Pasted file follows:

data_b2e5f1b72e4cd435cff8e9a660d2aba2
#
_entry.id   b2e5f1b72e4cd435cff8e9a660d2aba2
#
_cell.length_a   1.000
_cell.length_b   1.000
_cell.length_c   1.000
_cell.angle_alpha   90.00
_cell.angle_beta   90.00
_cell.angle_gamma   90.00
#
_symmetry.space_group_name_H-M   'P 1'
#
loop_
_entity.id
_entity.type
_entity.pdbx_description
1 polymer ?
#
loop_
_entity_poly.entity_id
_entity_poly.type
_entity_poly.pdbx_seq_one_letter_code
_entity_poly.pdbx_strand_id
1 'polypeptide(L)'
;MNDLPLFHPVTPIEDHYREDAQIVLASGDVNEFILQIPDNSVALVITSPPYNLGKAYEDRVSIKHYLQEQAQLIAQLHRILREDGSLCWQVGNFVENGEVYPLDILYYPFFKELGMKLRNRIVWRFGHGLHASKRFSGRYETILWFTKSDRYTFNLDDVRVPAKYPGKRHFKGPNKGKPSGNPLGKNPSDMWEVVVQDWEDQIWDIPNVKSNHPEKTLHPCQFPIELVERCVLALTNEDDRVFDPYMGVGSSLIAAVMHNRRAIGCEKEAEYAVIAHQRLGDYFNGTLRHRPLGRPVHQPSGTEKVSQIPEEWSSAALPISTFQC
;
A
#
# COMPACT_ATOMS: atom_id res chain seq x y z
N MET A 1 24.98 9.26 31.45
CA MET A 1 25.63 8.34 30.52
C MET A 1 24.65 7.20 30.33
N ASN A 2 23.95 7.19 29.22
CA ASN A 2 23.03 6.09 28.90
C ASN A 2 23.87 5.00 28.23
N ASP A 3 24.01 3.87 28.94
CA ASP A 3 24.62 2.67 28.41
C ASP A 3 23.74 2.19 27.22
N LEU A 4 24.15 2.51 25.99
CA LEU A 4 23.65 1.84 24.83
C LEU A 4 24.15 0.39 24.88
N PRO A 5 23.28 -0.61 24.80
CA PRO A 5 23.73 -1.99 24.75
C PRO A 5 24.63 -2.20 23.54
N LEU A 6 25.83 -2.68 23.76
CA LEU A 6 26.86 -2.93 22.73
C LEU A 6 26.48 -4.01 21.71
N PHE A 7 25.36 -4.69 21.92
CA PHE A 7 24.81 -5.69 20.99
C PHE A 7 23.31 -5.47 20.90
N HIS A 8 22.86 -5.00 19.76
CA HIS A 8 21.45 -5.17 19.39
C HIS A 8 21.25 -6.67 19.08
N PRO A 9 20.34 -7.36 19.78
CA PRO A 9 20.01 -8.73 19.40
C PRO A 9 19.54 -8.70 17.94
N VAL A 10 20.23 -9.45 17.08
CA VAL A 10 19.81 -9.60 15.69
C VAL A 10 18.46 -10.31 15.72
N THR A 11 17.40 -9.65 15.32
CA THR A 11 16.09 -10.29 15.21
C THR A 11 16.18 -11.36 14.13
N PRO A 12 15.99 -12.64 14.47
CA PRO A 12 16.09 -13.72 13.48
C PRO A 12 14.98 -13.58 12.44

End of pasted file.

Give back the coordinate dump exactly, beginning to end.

data_b2e5f1b72e4cd435cff8e9a660d2aba2
#
_entry.id   b2e5f1b72e4cd435cff8e9a660d2aba2
#
_cell.length_a   1.000
_cell.length_b   1.000
_cell.length_c   1.000
_cell.angle_alpha   90.00
_cell.angle_beta   90.00
_cell.angle_gamma   90.00
#
_symmetry.space_group_name_H-M   'P 1'
#
loop_
_entity.id
_entity.type
_entity.pdbx_description
1 polymer ?
#
loop_
_entity_poly.entity_id
_entity_poly.type
_entity_poly.pdbx_seq_one_letter_code
_entity_poly.pdbx_strand_id
1 'polypeptide(L)'
;MNDLPLFHPVTPIEDHYREDAQIVLASGDVNEFILQIPDNSVALVITSPPYNLGKAYEDRVSIKHYLQEQAQLIAQLHRILREDGSLCWQVGNFVENGEVYPLDILYYPFFKELGMKLRNRIVWRFGHGLHASKRFSGRYETILWFTKSDRYTFNLDDVRVPAKYPGKRHFKGPNKGKPSGNPLGKNPSDMWEVVVQDWEDQIWDIPNVKSNHPEKTLHPCQFPIELVERCVLALTNEDDRVFDPYMGVGSSLIAAVMHNRRAIGCEKEAEYAVIAHQRLGDYFNGTLRHRPLGRPVHQPSGTEKVSQIPEEWSSAALPISTFQC
;
A
#
# COMPACT_ATOMS: atom_id res chain seq x y z
N MET A 1 24.98 9.26 31.45
CA MET A 1 25.63 8.34 30.52
C MET A 1 24.65 7.20 30.33
N ASN A 2 23.95 7.19 29.22
CA ASN A 2 23.03 6.09 28.90
C ASN A 2 23.87 5.00 28.23
N ASP A 3 24.01 3.87 28.94
CA ASP A 3 24.62 2.67 28.41
C ASP A 3 23.74 2.19 27.22
N LEU A 4 24.15 2.51 25.99
CA LEU A 4 23.65 1.84 24.83
C LEU A 4 24.15 0.39 24.88
N PRO A 5 23.28 -0.61 24.80
CA PRO A 5 23.73 -1.99 24.75
C PRO A 5 24.63 -2.20 23.54
N LEU A 6 25.83 -2.68 23.76
CA LEU A 6 26.86 -2.93 22.73
C LEU A 6 26.48 -4.01 21.71
N PHE A 7 25.36 -4.69 21.92
CA PHE A 7 24.81 -5.69 20.99
C PHE A 7 23.31 -5.47 20.90
N HIS A 8 22.86 -5.00 19.76
CA HIS A 8 21.45 -5.17 19.39
C HIS A 8 21.25 -6.67 19.08
N PRO A 9 20.34 -7.36 19.78
CA PRO A 9 20.01 -8.73 19.40
C PRO A 9 19.54 -8.70 17.94
N VAL A 10 20.23 -9.45 17.08
CA VAL A 10 19.81 -9.60 15.69
C VAL A 10 18.46 -10.31 15.72
N THR A 11 17.40 -9.65 15.32
CA THR A 11 16.09 -10.29 15.21
C THR A 11 16.18 -11.36 14.13
N PRO A 12 15.99 -12.64 14.47
CA PRO A 12 16.09 -13.72 13.48
C PRO A 12 14.98 -13.58 12.44